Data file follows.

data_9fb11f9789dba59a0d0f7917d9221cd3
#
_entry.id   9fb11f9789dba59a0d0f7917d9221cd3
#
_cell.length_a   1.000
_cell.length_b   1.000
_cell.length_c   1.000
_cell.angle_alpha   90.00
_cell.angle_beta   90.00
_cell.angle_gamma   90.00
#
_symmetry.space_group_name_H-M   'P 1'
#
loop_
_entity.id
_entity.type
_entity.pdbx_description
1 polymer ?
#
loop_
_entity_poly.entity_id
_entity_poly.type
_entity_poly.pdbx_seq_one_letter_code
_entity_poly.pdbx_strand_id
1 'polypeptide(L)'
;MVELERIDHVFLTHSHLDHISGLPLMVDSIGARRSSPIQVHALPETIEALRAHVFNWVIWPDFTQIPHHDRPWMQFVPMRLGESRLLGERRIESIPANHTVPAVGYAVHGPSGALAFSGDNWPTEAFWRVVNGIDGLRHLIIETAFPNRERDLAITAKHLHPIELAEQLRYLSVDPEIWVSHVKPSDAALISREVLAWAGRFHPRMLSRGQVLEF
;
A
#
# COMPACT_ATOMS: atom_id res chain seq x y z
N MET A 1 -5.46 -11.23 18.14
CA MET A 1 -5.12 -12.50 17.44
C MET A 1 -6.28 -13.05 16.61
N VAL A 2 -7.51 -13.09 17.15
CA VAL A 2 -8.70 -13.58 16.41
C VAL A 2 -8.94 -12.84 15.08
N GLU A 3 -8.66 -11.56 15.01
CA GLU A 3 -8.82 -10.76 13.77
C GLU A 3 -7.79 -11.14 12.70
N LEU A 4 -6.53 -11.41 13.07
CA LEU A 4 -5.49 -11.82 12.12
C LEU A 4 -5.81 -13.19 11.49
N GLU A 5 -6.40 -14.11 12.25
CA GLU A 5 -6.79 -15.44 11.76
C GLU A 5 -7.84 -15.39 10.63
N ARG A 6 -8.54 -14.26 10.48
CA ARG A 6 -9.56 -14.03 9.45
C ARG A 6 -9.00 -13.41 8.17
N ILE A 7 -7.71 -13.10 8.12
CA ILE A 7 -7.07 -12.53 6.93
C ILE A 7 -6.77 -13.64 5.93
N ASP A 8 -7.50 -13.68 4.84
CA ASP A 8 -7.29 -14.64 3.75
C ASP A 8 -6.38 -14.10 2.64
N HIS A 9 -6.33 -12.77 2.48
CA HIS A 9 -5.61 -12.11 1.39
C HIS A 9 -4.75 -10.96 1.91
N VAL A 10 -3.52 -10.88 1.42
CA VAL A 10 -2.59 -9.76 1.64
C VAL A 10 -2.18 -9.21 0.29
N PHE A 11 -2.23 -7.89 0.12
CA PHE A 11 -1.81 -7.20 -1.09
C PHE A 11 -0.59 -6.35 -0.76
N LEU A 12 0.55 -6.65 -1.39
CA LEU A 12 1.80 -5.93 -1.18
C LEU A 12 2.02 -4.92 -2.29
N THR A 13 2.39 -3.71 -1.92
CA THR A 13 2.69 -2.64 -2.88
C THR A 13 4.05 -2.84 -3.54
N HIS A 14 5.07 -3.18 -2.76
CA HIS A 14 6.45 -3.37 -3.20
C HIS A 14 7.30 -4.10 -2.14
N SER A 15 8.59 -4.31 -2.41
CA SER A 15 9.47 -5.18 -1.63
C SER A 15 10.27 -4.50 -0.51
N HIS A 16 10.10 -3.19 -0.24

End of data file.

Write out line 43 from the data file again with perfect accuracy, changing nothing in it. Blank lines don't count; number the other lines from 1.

N GLU A 5 -6.40 -14.11 12.25